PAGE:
I paused the movie, finally realizing that I would have to do something about the mottage in the cottage. Being careful to not move my legs at all, as I could feel that he was still hanging out on top of them, I leaned over and switched on the light. I set aside the computer and started poking around for him.
Suddenly, there he was! He emerged on top of a pillow at the end of the couch and crouched on top of it, sniffing me.
I looked at him.
He looked at me.
And in an odd sort of way, a bit of kinship was felt. I mean, the little thing was so cute, and its whiskers twitched and its nose moved around and its bright black eyes gazed up at mine, and for one wild second I thought I was meeting Ralph S. Mouse, in the fur himself.
And then the story of when Pa Ingalls grabbed the mouse that was cutting his hair and threw it against the wall, where it splatted and died, crowded my mind; and then I wasn’t sure what to do!
For a minute longer we stared at each other, and I thought maybe I would name him, and catch him, and put him in a little cage and we would be friends.
But then, Uncle Bob realized that he was facing the very object he was trying to avoid, and in a panic, he disappeared over the edge of the pillow.
A sudden caveman-like instinct in me awakened and I followed close behind, pausing only long enough to cast my eyes around the cottage to see what I could use to help Uncle Bob remember not to stick around here anymore.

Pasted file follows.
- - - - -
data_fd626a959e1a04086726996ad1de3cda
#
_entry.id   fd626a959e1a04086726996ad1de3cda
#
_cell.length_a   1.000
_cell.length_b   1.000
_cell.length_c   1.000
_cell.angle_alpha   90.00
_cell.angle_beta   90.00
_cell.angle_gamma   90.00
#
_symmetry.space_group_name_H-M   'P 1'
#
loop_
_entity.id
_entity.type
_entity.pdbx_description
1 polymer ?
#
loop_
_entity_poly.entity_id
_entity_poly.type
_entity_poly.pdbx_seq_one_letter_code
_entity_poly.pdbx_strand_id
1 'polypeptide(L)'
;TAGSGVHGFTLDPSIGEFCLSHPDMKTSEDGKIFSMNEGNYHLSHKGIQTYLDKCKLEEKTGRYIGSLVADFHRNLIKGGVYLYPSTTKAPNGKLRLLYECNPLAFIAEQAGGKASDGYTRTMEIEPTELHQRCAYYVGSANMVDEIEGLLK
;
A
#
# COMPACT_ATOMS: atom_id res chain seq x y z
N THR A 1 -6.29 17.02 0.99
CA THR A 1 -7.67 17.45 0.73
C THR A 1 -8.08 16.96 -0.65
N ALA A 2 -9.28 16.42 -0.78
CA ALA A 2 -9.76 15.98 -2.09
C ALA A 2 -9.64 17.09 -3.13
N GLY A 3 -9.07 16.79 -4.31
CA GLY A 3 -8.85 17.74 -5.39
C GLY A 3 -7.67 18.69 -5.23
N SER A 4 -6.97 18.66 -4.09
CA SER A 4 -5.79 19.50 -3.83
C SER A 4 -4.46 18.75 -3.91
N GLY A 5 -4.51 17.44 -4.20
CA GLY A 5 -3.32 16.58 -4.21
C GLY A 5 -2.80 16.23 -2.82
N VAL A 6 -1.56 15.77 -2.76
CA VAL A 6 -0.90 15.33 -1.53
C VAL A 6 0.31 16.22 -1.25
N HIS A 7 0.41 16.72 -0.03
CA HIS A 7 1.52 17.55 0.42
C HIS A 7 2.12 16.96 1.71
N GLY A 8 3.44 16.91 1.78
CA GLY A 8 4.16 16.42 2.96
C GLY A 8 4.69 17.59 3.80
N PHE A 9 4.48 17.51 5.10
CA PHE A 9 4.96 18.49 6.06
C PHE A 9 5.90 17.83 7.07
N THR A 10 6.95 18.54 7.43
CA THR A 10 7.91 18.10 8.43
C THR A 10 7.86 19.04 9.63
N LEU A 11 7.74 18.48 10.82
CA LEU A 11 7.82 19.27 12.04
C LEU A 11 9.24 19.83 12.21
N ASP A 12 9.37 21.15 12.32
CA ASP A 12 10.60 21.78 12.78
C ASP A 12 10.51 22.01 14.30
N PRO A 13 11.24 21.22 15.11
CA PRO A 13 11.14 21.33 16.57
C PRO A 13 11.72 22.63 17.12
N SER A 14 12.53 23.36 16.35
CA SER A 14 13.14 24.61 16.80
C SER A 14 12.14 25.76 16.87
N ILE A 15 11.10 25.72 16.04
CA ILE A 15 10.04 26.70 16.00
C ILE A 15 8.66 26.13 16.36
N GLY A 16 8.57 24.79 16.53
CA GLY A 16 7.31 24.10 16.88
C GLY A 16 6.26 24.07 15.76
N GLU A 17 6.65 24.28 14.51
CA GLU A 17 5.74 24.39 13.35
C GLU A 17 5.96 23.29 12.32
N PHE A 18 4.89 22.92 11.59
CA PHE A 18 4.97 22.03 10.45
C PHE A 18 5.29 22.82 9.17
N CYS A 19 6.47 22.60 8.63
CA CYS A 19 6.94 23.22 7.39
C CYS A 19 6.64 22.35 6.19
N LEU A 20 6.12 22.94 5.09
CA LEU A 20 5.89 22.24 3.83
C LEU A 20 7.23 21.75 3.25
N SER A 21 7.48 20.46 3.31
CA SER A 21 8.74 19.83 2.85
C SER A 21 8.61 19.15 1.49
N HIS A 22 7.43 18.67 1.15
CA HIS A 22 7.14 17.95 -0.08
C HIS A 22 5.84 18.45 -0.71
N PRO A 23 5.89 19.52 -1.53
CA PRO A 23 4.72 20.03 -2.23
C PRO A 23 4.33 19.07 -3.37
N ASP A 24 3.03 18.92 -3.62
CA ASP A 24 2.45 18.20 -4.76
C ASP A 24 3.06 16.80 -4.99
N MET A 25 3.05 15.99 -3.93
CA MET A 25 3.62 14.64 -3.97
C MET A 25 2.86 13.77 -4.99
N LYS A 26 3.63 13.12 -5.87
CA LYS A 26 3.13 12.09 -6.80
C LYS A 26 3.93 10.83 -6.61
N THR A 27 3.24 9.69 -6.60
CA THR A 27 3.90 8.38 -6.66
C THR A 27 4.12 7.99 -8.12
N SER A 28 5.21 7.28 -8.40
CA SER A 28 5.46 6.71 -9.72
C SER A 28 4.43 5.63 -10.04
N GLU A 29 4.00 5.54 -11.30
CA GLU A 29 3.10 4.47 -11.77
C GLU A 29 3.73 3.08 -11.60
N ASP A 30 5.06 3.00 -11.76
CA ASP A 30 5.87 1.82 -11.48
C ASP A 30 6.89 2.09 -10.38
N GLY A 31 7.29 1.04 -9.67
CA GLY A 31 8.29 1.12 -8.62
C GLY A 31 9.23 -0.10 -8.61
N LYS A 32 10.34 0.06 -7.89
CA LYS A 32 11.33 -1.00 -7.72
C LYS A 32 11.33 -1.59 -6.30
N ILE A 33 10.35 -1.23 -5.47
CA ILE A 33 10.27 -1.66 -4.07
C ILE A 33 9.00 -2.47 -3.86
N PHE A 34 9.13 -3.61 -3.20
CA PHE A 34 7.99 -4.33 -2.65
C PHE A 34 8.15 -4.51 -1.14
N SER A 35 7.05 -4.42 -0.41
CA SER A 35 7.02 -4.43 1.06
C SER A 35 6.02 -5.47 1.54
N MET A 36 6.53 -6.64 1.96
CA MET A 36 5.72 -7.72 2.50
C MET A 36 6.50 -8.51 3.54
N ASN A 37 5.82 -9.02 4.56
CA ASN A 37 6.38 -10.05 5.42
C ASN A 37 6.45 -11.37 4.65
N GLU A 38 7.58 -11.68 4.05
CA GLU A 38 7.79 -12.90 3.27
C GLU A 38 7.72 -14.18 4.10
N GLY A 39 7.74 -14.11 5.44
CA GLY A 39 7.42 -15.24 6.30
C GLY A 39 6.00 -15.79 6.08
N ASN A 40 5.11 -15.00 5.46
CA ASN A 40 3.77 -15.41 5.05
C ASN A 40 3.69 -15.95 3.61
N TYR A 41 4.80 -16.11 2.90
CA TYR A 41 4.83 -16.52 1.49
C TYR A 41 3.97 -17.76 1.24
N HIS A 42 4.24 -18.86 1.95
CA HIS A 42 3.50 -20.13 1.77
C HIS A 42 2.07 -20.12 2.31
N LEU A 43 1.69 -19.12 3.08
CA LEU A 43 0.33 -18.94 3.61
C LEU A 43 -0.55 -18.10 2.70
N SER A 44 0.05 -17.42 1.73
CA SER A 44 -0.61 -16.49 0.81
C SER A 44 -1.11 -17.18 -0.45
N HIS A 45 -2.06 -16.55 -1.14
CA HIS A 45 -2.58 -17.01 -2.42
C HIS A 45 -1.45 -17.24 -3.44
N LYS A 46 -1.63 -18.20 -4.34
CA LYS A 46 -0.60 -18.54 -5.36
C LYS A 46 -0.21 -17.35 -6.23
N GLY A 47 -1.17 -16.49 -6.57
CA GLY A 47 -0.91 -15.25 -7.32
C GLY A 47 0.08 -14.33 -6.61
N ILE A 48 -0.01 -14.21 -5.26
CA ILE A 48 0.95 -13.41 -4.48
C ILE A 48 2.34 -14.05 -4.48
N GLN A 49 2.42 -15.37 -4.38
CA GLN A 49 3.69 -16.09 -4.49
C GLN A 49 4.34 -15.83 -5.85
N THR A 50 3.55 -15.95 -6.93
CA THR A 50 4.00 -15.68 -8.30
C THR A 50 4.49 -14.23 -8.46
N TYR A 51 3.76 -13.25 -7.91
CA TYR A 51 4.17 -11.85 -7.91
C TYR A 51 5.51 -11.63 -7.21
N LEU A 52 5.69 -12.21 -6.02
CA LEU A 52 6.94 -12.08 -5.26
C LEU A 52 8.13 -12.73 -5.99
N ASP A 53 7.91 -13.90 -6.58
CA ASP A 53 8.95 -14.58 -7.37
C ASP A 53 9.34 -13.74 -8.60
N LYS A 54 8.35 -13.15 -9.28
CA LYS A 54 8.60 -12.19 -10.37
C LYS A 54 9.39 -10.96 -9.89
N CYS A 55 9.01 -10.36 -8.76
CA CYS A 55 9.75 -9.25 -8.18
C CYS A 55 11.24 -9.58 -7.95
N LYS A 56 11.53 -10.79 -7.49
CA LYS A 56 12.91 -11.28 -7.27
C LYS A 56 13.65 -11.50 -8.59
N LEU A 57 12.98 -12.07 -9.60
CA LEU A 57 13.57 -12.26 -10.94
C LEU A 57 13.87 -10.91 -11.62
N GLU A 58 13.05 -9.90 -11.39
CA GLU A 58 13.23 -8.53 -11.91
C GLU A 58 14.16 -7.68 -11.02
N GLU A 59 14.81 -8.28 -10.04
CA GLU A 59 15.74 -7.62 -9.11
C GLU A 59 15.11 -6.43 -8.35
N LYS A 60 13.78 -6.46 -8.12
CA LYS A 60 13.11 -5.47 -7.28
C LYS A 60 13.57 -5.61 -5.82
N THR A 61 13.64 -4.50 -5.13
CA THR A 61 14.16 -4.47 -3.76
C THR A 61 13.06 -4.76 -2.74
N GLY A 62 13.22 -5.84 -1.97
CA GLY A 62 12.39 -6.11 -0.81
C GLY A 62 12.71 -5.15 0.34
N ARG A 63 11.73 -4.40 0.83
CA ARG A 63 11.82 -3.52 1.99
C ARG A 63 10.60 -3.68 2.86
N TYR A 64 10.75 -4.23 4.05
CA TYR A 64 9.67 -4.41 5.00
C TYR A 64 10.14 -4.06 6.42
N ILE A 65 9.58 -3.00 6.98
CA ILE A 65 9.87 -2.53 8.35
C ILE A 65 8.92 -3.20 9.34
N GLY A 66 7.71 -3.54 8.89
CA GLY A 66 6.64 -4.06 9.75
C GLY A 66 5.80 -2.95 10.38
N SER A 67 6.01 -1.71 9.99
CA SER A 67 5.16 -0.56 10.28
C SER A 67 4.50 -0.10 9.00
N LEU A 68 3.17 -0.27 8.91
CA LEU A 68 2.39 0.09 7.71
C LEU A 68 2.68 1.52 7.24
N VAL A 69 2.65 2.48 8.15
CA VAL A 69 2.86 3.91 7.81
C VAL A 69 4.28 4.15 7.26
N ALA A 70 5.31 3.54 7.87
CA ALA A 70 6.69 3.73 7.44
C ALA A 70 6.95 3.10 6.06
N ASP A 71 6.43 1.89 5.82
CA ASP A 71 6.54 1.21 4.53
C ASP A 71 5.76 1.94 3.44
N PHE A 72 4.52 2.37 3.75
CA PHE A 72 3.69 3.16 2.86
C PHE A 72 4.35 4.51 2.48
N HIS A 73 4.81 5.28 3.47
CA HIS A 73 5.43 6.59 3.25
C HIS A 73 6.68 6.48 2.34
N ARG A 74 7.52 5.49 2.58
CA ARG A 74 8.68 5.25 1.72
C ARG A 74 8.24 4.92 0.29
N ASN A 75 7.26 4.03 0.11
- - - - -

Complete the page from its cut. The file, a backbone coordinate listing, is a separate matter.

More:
I grabbed a sturdy cardboard box as the best option and dashed around the cottage chasing poor Uncle Bob. Food particles bounced out of his sack as he careened around the chair legs and then he lost the sack altogether as it got snagged on a suspender hooker gizmo that was lying on the carpet.
He disappeared under a mountain of clothes and I tore away at them with one hand, box in the other.
Just as I lifted the last piece, out he came.
And I whomped him.
With the box.
I whomped hard, pressing my lips together tightly, my face fixed in a terrible glare.
It hit the mouse right on, and he fell over on his side, legs kicking painfully. I whomped again, harder, hoping to end its pain as quickly as possible.
After the second whomp, I lifted the box to see if he was still alive, and he was, but barely.
Largely flattened and elongated, his legs were still kicking, whiskers still twitching, although the brightness was gone from his little black eyes and his mouth was open, gasping for breath.
I gritted my teeth, lifted the box high, and whomped a third time, as hard as I could, without crushing the cardboard.
And then a fourth time I whomped him, and when I lifted the box that time, I could see that Uncle Bob had gone on to the Big Mousehole in the Sky.
He had gone without so much as a squeak, and soberly I lifted his flattened remains by his cute little tail and went to the cottage door.
It was dark outside. Cold and windy and rainy.
An hour passed.
Two hours passed.
Aunt Martha began to worry.
Where was Uncle Bob??
The children had been put to bed, and still he had not come home. Aunt Martha heaved her pregant body up, went down to the mouse hole and looked out.
All she could see was someone on the couch, watching a movie.
Nothing else stirred throughout the cottage, not even the remnants of a crushed little mottage.
Aunt Martha peered out the mouse hole again. Should she go try to find her husband??
Part Two coming soon….